Global News Journal
Beyond the World news headlines
The Senate will vote whether Australia will cut its carbon output through an emissions trading system, or ETS. The debate is being closely watched overseas, particularly in the United States where lawmakers are debating their own proposals. The carbon trading scheme was a key promise of Rudd’s 2007 election campaign and he wants the ETS laws passed before December’s global climate talks in Copenhagen.
As political commentator Peter Hartcher says, defeat for Rudd would mean his claim to be a leader “for the future” would face a serious challenge. Rudd is an internationalist, and sets his standards beyond the domestic realm. The former diplomat who speaks Mandarin has laid out a plan to win Australia a temporary seat at the U.N. Security Council, has secured Australia a position as a lead negotiator for a new climate pact at Copenhagen next month, and has been actively pursuing a deeper Australian role in Asian diplomatic circles with his push for an Asia Pacific community.
For Rudd, this week’s vote on the ETS is more than just domestic politics, this is something with global ramifications. And for a man seeking to burnish his internationalist image, this makes it personal.
For all the shouting and nose-to-nose confrontations, visitors to Havana’s Parque Central might think they had walked into a brawl or counter-revolution … but here in the park’s Hot Corner, the topic almost always under discussion is baseball, Cuba’s national obsession.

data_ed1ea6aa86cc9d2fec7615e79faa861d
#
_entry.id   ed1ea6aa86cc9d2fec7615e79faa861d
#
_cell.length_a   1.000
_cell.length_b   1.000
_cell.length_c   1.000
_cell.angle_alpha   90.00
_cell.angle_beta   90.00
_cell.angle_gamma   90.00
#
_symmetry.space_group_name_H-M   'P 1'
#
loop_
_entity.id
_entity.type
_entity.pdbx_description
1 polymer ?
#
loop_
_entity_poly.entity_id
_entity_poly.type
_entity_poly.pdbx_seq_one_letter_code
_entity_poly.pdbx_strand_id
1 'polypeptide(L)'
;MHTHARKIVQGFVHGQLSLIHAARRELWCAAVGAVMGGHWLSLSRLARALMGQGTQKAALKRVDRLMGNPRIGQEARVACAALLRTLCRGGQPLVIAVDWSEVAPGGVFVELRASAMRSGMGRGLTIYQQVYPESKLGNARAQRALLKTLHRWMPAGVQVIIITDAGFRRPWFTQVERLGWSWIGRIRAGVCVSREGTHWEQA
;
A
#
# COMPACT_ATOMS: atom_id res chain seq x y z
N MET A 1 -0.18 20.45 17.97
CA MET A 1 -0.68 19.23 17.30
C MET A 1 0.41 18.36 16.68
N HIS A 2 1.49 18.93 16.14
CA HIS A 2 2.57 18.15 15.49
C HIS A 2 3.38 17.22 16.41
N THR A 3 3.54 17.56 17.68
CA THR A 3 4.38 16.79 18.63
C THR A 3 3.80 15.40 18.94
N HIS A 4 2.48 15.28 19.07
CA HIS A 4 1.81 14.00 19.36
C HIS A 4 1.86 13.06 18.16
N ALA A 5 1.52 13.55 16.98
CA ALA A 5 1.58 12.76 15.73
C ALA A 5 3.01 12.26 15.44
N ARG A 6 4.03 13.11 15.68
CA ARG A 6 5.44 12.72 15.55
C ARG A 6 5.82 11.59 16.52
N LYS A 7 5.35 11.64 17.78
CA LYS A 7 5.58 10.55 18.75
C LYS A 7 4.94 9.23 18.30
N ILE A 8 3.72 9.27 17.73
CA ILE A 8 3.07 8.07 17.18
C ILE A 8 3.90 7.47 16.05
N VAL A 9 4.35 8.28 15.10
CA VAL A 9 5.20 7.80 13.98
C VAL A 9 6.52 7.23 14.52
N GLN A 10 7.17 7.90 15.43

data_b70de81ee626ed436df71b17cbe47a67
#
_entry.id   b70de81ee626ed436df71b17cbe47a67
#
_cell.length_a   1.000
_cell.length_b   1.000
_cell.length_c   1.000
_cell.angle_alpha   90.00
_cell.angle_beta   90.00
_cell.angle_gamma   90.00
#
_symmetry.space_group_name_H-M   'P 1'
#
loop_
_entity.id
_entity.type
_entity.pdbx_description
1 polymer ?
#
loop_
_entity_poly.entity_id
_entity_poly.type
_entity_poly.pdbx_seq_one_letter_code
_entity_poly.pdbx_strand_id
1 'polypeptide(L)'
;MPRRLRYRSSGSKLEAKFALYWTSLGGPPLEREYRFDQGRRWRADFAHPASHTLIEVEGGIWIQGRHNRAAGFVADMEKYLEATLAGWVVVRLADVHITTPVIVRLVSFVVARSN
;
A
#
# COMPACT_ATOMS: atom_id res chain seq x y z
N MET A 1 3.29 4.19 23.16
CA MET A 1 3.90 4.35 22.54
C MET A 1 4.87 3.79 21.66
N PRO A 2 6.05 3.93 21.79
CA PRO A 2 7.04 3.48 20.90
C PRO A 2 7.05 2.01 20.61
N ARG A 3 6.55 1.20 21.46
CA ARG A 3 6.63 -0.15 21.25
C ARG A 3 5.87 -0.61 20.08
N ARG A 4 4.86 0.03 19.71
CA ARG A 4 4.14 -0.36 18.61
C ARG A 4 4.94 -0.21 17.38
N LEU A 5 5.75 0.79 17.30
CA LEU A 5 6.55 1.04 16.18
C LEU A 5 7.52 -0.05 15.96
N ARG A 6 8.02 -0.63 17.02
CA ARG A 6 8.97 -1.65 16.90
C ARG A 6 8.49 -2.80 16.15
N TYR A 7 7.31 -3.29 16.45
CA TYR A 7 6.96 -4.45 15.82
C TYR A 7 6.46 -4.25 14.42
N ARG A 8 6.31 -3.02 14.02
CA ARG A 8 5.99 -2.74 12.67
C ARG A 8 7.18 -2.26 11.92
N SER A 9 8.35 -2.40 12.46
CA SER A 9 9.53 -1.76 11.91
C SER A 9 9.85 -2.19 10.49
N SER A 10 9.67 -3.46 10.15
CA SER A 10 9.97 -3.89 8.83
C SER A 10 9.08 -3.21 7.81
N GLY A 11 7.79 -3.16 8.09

At night, Salah Abbas Hisham wakes up screaming. Sometimes, in the dark, he silently attacks the boy next to him in a tiny Baghdad orphanage where 33 boys sleep on cots or on the floor. Salah, who saw both his parents blown apart in a car bomb, can never be left alone at night.
Exotic animals trapped in net of Mexican drug trade - From the live snakes that smugglers stuff with packets of cocaine to the white tigers drug lords keep as exotic pets, rare animals are being increasingly sucked into Mexico’s deadly narcotics trade.
End of an era for the Amazon’s turbulent priests - They avoid taking buses, make sure friends know their schedules, and rarely go out when it’s dark. For the three foreign-born Roman Catholic bishops under death threat in Brazil’s northeastern state of Para, speaking out against social ills that plague this often-lawless area at the Amazon River’s mouth has come at a price.
By Emma Graham-Harrison
“Long live Chairman Mao Zedong” is scrawled on a thin strip of wood stuck into the ground where a peasant in tattered clothes is urging on a weary-looking ox. Near “Ploughing with Mao” are beautifully composed shots of young, fanatical Red Guards smashing antiques, and another group roughly tormenting a “counter-revolutionary” old man.
Even though I know they are coming, it is still a shock to move on and see pictures of flawless models lounging on a bench in Beijing, rich young kids drinking in a bar and a group of smiling old women in a technicolour riot of outfits holding pictures of their younger, sterner, revolutionary selves.